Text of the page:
Regards,
        Reina
      • MHoll@aol.com
        In a message dated 2/6/2003 1:46:28 PM Central Standard Time, ... Probably nice, but not period. In spite of what is being said, Russian folklore anything is
        Message 3 of 5 , Feb 6, 2003
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          In a message dated 2/6/2003 1:46:28 PM Central Standard Time,
          lamiastrix@... writes:

          > Don't know how much help it would be but Dover has:
          > Russian Folk Motifs by Peter Linenthal

          Probably nice, but not period. In spite of what is being said, Russian
          folklore anything is as remote from our period as the 19th century.

          Predslava.


          [Non-text portions of this message have been removed]
        • Jenn Ridley
          ... Dover also has a book called Medieval Russian Ornament in Full Color . From the Moscow Museum of Art collection of illuminated manuscripts. All images
          Message 4 of 5 , Feb 6, 2003
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            On Thu, 6 Feb 2003 16:08:33 EST, MHoll@... wrote:

            >In a message dated 2/6/2003 1:46:28 PM Central Standard Time,
            >lamiastrix@... writes:
            >
            >> Don't know how much help it would be but Dover has:
            >> Russian Folk Motifs by Peter Linenthal
            >
            >Probably nice, but not period. In spite of what is being said, Russian
            >folklore anything is as remote from our period as the 19th century.

            Dover also has a book called "Medieval Russian Ornament in Full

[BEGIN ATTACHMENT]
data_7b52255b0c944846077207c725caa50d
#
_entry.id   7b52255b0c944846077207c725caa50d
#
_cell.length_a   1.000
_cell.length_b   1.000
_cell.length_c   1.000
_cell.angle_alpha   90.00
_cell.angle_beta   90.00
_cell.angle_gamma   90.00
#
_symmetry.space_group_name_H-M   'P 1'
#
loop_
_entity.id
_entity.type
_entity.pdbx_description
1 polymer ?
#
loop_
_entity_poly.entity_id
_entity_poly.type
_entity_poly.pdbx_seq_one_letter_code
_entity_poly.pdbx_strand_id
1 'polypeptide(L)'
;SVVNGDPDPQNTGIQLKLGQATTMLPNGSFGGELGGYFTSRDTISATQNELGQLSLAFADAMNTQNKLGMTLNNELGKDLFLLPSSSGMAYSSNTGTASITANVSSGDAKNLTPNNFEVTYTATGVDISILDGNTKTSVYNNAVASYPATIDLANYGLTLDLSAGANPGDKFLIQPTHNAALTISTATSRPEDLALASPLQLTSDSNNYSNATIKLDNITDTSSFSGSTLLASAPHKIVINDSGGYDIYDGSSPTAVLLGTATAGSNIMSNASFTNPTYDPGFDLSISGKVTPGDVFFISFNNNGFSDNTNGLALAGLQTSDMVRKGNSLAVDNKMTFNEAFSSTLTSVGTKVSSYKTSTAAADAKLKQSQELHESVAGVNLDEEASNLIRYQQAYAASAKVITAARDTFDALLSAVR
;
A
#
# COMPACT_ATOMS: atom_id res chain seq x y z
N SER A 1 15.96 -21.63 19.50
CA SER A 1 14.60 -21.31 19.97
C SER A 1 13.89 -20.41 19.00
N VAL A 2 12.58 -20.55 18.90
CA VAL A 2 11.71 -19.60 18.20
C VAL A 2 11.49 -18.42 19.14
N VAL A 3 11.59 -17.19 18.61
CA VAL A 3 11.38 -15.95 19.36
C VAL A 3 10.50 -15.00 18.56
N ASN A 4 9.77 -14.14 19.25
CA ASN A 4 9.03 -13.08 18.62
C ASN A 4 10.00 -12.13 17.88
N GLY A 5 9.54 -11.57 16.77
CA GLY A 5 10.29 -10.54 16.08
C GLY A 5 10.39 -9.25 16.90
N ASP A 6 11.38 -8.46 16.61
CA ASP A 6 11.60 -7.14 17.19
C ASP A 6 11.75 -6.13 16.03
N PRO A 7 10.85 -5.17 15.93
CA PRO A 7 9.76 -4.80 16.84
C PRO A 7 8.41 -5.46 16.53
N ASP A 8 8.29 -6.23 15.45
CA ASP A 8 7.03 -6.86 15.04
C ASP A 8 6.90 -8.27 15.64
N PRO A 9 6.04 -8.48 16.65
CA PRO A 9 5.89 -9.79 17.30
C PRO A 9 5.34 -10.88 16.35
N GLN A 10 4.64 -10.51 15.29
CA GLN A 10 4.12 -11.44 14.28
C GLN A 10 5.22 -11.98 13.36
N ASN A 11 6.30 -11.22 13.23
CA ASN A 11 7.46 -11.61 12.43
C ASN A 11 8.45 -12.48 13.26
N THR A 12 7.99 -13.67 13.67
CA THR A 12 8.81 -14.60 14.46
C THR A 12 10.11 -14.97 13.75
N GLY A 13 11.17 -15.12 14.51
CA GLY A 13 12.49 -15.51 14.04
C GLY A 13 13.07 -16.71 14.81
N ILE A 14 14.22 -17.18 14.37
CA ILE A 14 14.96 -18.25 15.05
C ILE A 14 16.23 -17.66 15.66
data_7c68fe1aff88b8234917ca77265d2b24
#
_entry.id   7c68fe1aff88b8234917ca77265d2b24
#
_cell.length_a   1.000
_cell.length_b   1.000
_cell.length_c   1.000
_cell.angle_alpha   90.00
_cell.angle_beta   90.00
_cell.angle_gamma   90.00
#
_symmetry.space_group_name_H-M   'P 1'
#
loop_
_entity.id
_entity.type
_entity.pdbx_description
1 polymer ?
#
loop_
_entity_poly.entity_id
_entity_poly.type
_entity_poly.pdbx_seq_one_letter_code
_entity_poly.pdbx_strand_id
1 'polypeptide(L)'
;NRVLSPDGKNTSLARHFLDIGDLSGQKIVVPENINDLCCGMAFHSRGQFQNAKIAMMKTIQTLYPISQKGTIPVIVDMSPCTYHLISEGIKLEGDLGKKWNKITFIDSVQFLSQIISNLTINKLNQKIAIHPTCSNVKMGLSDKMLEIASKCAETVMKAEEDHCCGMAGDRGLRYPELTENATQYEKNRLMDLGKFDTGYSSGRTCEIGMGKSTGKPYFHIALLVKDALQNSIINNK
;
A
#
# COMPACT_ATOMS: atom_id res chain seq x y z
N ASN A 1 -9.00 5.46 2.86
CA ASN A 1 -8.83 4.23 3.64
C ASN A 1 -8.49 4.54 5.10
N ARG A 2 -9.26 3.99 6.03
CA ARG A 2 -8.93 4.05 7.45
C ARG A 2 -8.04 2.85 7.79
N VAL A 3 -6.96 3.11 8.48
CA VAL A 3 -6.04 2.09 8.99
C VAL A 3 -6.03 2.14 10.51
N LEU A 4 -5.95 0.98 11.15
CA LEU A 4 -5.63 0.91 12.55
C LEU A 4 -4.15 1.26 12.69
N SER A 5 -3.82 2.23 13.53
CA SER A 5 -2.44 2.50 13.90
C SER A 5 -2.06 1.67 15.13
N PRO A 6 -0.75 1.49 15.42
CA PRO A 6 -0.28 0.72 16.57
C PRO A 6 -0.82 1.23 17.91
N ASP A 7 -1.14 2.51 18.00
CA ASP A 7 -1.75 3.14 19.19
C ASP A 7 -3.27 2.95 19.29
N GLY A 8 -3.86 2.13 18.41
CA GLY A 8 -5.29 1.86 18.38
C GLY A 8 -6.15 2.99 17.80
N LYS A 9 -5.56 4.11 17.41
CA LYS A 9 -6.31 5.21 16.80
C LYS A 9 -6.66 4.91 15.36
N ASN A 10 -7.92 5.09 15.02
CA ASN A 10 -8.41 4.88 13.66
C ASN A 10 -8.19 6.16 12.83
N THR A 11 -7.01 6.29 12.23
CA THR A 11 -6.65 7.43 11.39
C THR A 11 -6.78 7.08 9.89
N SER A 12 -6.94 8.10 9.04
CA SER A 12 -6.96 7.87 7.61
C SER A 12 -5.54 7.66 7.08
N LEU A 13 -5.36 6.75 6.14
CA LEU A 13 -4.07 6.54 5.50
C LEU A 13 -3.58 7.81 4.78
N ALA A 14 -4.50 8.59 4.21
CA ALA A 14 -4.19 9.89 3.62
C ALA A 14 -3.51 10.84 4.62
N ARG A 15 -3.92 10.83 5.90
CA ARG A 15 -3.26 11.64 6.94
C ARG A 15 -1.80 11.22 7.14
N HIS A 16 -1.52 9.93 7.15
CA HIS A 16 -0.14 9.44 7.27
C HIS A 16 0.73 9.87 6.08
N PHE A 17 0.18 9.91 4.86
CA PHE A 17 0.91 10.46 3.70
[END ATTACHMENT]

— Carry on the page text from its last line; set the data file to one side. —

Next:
Color". From the Moscow Museum of Art collection of illuminated
            manuscripts. All images are dated and a source given.

            IIRC, it's even on sale right now.
            http://store.yahoo.com/doverpublications/0486282589.html (of course,
            that's only if you order it from their website, and I don't know what
            shipping to Aus. would cost).

            jenn
            --
            Anastasia Emilianova
            Jenn Ridley
            jridley@...
          • Alexey Kiyaikin
            Greetings all! ... Though, there s plenty of early postperiod evidence - architecture (lots of house
            Message 5 of 5 , Feb 7, 2003
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              <Below message lightly edited by Yana, group moderator>



              Greetings all!
              > Probably nice, but not period. In spite of what is being said, Russian
              > folklore anything is as remote from our period as the 19th century.


              Though, there's plenty of early postperiod evidence - architecture
              (lots of house carvings on izbas built in 1700s-1800s), folk songs,
              chronicles, etc. Though, embroidery is not. It suffered a lot from silver
              traders. There's plenty of evidence that in mid-1800s silver traders
              simply bought embroidered robes in villages and burned them in dozens,
              casting out silver and gold from the embroidery. Though, if we have some pieces of
              1600s & 1700s and can never tell them from those of 1800s - is it a piece
              of evidence that the change was really humble?